Here's what's going to happen: On this kick return, homecoming game of senior year, the other team is going to try to take off your leg. They'll come really close and there will be times later in your life when you wish they had. A prosthetic leg would, in some ways, be easier than the nerve damaged and muscle atrophied stump you'll see through surgery, only to have let go from beneath you for a year. Maybe longer.
But here's the thing, the hit will be good for you, possibly the best. You've lived pretty close to the edge as is. Have woken up countless times wondering where you were and how you got there. Until that one night, when your friend Bryan forced you to talk to your girlfriend, in spite of your haze and indifference. Really, that night he begged her not to give up on you.
Because of him, she'll be with you as you live the amazing cliché of homecoming-court-member-injured-during-the-game. She'll be there during the surgery, and after, when you lose a host of friends, because partying with a gimp isn't much fun. And she'll be at your side, when, incredibly, still on crutches, you'll suggest that you were stupid when you said, "I plan on being single when I go to college." In fact, you'll suggest that this relationship should last longer, like... forever. And the next day you'll think this through and you won't cringe.
And by the end of senior year, when your world, like your leg, has been whittled away, there will be a clutch of friends still standing with you. Somehow they'll be around much longer than you could have ever imagined. It'll be like a Friends episode, except without the money and living in the city and being beautiful.
But right now, you're not thinking about that. You're thinking about what it takes to be a man. How hard you're going to have to hit the other team. Much later, probably when you have two daughters, you'll understand what it truly means to "man up", but for now you're a testosterone-filled psycho. Except you're not. You write poetry and rock your English classes and have a disdain for self-centeredness, especially in yourself. Those traits, including being a rage-fueled boy, will serve you well. Because you are going to leave a piece of yourself here, on this field, and you will forever be tied to the tumultuous wave of adolescence, because you will refuse to let go. In many ways you will never grow up. And in extraordinary ways you will.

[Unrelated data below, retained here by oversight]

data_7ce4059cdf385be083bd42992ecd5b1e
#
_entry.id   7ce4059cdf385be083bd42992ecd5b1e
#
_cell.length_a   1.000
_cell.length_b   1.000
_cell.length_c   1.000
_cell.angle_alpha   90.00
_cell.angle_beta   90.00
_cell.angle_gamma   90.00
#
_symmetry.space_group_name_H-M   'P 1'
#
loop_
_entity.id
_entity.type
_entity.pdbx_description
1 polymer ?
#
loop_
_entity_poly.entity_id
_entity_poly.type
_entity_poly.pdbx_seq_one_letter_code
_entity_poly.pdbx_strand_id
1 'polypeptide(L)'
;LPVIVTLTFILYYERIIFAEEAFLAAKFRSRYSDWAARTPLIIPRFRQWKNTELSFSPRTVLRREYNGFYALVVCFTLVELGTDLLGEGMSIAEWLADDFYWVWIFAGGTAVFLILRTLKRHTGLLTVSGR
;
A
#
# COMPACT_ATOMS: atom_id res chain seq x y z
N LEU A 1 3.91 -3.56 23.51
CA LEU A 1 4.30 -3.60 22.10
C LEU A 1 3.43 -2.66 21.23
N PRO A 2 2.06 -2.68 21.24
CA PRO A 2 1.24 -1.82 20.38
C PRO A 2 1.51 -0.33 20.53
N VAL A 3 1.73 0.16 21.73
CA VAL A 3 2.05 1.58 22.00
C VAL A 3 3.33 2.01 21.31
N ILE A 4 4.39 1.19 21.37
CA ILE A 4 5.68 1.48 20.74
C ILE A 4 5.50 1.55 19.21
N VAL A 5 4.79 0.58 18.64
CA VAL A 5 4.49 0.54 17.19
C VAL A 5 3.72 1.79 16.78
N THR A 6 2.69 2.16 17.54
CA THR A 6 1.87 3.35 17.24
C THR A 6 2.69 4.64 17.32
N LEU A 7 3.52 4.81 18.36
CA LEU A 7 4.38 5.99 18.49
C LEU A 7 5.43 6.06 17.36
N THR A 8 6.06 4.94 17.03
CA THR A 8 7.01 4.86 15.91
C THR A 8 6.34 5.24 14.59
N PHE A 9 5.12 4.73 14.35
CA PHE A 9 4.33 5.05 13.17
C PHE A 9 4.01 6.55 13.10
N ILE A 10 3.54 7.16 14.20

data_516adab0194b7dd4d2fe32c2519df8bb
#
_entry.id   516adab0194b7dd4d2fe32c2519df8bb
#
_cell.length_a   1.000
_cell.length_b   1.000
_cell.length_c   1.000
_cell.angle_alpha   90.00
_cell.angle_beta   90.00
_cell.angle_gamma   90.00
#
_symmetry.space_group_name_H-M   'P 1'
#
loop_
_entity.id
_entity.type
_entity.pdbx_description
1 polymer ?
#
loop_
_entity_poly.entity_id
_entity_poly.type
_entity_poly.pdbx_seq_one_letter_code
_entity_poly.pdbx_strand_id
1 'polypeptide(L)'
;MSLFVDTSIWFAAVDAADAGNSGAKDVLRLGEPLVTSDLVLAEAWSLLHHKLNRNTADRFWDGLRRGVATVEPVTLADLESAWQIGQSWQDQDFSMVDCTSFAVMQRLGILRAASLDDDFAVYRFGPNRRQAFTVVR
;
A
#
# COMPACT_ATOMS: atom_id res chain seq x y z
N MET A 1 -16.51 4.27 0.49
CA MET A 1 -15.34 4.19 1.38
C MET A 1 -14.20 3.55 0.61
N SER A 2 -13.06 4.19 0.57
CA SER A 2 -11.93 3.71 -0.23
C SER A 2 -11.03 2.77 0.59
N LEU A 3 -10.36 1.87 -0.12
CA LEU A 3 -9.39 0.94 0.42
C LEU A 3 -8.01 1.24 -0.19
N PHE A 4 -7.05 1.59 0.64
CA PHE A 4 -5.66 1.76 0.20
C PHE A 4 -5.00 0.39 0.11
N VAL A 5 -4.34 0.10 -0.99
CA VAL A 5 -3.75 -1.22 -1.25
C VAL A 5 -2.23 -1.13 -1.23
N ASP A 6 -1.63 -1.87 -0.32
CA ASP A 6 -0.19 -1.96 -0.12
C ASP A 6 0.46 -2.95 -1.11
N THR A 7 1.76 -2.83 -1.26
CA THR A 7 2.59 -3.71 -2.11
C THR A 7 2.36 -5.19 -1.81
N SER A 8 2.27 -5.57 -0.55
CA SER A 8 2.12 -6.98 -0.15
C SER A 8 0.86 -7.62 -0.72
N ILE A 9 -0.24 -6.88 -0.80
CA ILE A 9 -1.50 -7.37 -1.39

Writing will be an outlet. Purely emotional at first, so don't be embarrassed by what emerges. Talking to yourself on paper is better than talking to no one at all. That conversation will eventually turn and you will hone a voice for telling these stories--not just yours, but of the teens like you. Because there are more than you can imagine, and they will be thankful that you don't pull punches and that you speak with honesty. Trust me, this isn't "popular", but when have you ever cared about that?
And so, that hit that's coming, you're prepared for it, as if you've trained for the moment, as if the past five years battling diabetes has shored up your defenses. You are strong and you are weak, and you're about to find out how to live with that contradiction.
The referee blows the whistle and the kicker lines up. You stand near the end zone, taking in the crowd, your girlfriend with the rest of the homecoming court, and October of your senior year feels glorious.
The football slices the air, to your teammate. You prepare to block for him. This is you, right before it falls apart. This fragile self you've bound in muscle, about to learn, again, just how delicate we all are.
The opposing team streams your way. You see light and your teammate at your back. You sprint and block until they dive, one on each side, your left leg their aiming point.
Your scream reverberates off the concrete of the nearby building. The game halts. Your attackers slap hands, congratulating each other on a job well done.
And it is. Because only when you lose yourself can you then find yourself, and you're already slipping, with the grass at your back and the bright sky above. And pain, so much pain.
Embrace it. Your former life is over. From here you will build, and you have everything you need to succeed.
You at 35.
Eric Devine is the author of author of TAP OUT, a 2013 YALSA Quick Pick for Reluctant Readers, about a teen struggling with poverty, abuse, a gang and meth, who hopes Mixed Martial Arts might afford him a way out. His first novel is the highly praised THIS SIDE OF NORMAL, a novel about a teen struggling with diabetes and life in general.
The girlfriend mentioned in the letter is now his wife of 11 years, Carrie, and together they live and raise their two daughters in Upstate New York. Eric's next novel, DARE ME, will be released October 8, 2013, and has been described by Kirkus Reviews as "Astute and riveting." It is a story of teens searching for fame via YouTube-posted stunts, who find much more than they bargained for on the other side of the lens. Learn more at ericdevine.org, or find him on Twitter and Facebook.
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